The construction industry has embraced sensors that are embedded in concrete and measure its strength in real time. The technology, developed by civil engineers at Purdue University, allows project managers to save time and labor.



Just a few hours of delays per floor in the construction of a multistory building can cost more than a million dollars. General contractors can incur contractual penalties of up to $50,000 a day for not meeting a project’s deadline. This is in addition to the extra costs for equipment and labor when a project exceeds its projected timeline.

Similarly, public road construction projects that surpass projected timeframes add to traffic congestion, which costs drivers an estimated 21 gallons of fuel and 50 hours of time per year. This adds up annually to a loss of more than $1,080 per commuter and a nationwide cost of over $160 billion. Each United States household, on average, spends $3,400 per year coping with infrastructure repairs and deficiencies

Smart Concrete Sensors Offer Innovative Alternative

To address this deficiency, Professor Luna Lu’s team at the Lyles School of Civil Engineering at Purdue University is developing smart concrete sensors. These cost-effective and easy-to-use tools have the potential to address longstanding testing limitations by accurately determining proper curing time and other attributes of placed concrete.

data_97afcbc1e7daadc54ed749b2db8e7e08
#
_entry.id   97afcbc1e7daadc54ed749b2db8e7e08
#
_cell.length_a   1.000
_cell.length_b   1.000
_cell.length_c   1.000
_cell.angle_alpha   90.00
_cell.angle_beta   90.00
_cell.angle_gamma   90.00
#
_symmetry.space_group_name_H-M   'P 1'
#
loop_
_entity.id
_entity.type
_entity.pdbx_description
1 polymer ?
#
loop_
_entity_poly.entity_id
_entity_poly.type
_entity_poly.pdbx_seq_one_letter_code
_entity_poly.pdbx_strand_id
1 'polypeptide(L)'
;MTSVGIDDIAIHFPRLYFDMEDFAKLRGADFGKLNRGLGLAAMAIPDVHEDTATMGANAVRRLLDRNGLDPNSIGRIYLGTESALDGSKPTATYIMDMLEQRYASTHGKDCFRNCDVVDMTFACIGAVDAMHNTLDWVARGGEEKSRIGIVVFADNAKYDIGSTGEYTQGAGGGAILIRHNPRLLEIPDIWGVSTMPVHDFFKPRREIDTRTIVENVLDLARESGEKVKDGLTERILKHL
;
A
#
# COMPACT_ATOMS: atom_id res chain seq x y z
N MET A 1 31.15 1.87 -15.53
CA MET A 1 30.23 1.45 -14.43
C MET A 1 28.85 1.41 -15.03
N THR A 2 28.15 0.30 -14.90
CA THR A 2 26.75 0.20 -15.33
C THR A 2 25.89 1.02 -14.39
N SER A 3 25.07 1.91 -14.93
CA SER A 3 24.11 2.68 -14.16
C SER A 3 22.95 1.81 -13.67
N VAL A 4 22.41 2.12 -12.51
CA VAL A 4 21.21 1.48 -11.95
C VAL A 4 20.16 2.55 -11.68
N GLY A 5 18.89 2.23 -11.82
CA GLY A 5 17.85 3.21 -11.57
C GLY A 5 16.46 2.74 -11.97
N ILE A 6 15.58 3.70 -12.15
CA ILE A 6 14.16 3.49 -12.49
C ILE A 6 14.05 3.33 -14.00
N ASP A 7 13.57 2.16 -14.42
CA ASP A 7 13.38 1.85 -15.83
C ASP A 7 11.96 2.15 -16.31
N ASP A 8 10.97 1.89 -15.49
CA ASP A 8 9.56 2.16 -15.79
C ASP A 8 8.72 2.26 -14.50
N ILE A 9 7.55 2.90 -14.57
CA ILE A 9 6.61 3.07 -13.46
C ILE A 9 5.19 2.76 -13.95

Instead of concurrent samples that must be destructively tested in off-site facilities at a later time, the sensors are embedded in the placed concrete during construction and measure real-time concrete strength on an ongoing basis.The sensor technology takes advantage of the electromechanical effect to determine concrete strength and other attributes in just a few seconds at any post-placement time interval.

Mechanical vibrations of concrete reflect its strength and stiffness. Lu’s new piezoelectric sensors convert concrete’s vibrations into electrical signals, which are then read through sensor data loggers and processed using unique software and mathematical models developed by Lu’s team.

This technology works for any concrete mix design and does not require precalibration or preprocessing, which differentiates this technology from others like the maturity method. The strength information is more accurate compared with traditional off-site samples’ testing.